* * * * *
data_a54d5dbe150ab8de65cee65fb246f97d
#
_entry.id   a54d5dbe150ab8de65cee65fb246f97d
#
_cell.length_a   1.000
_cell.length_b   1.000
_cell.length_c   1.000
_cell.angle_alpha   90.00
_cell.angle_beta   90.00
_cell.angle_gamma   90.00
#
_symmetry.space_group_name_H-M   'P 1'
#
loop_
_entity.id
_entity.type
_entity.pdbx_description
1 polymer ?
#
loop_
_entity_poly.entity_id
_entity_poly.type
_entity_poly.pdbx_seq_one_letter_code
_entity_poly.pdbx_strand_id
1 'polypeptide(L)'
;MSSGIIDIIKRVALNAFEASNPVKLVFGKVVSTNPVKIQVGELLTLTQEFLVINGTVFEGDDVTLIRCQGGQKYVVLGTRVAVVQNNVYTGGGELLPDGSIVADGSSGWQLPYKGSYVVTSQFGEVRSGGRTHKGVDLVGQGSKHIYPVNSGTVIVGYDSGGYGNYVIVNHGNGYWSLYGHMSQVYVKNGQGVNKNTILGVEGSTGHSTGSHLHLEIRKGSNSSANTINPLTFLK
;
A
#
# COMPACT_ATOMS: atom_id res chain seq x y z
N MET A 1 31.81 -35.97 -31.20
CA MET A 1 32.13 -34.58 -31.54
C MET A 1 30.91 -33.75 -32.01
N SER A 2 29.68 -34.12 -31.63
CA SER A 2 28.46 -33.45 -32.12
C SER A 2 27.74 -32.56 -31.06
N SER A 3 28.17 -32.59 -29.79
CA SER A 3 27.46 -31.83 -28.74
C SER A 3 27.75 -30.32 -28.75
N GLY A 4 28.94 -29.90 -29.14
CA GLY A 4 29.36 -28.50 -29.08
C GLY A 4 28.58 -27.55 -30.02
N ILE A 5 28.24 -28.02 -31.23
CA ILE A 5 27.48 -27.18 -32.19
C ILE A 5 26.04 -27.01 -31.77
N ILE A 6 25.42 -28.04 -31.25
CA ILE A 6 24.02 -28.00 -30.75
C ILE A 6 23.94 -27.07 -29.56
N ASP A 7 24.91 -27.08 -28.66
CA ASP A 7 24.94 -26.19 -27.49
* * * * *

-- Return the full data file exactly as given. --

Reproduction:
data_a54d5dbe150ab8de65cee65fb246f97d
#
_entry.id   a54d5dbe150ab8de65cee65fb246f97d
#
_cell.length_a   1.000
_cell.length_b   1.000
_cell.length_c   1.000
_cell.angle_alpha   90.00
_cell.angle_beta   90.00
_cell.angle_gamma   90.00
#
_symmetry.space_group_name_H-M   'P 1'
#
loop_
_entity.id
_entity.type
_entity.pdbx_description
1 polymer ?
#
loop_
_entity_poly.entity_id
_entity_poly.type
_entity_poly.pdbx_seq_one_letter_code
_entity_poly.pdbx_strand_id
1 'polypeptide(L)'
;MSSGIIDIIKRVALNAFEASNPVKLVFGKVVSTNPVKIQVGELLTLTQEFLVINGTVFEGDDVTLIRCQGGQKYVVLGTRVAVVQNNVYTGGGELLPDGSIVADGSSGWQLPYKGSYVVTSQFGEVRSGGRTHKGVDLVGQGSKHIYPVNSGTVIVGYDSGGYGNYVIVNHGNGYWSLYGHMSQVYVKNGQGVNKNTILGVEGSTGHSTGSHLHLEIRKGSNSSANTINPLTFLK
;
A
#
# COMPACT_ATOMS: atom_id res chain seq x y z
N MET A 1 31.81 -35.97 -31.20
CA MET A 1 32.13 -34.58 -31.54
C MET A 1 30.91 -33.75 -32.01
N SER A 2 29.68 -34.12 -31.63
CA SER A 2 28.46 -33.45 -32.12
C SER A 2 27.74 -32.56 -31.06
N SER A 3 28.17 -32.59 -29.79
CA SER A 3 27.46 -31.83 -28.74
C SER A 3 27.75 -30.32 -28.75
N GLY A 4 28.94 -29.90 -29.14
CA GLY A 4 29.36 -28.50 -29.08
C GLY A 4 28.58 -27.55 -30.02
N ILE A 5 28.24 -28.02 -31.23
CA ILE A 5 27.48 -27.18 -32.19
C ILE A 5 26.04 -27.01 -31.77
N ILE A 6 25.42 -28.04 -31.25
CA ILE A 6 24.02 -28.00 -30.75
C ILE A 6 23.94 -27.07 -29.56
N ASP A 7 24.91 -27.08 -28.66
CA ASP A 7 24.94 -26.19 -27.49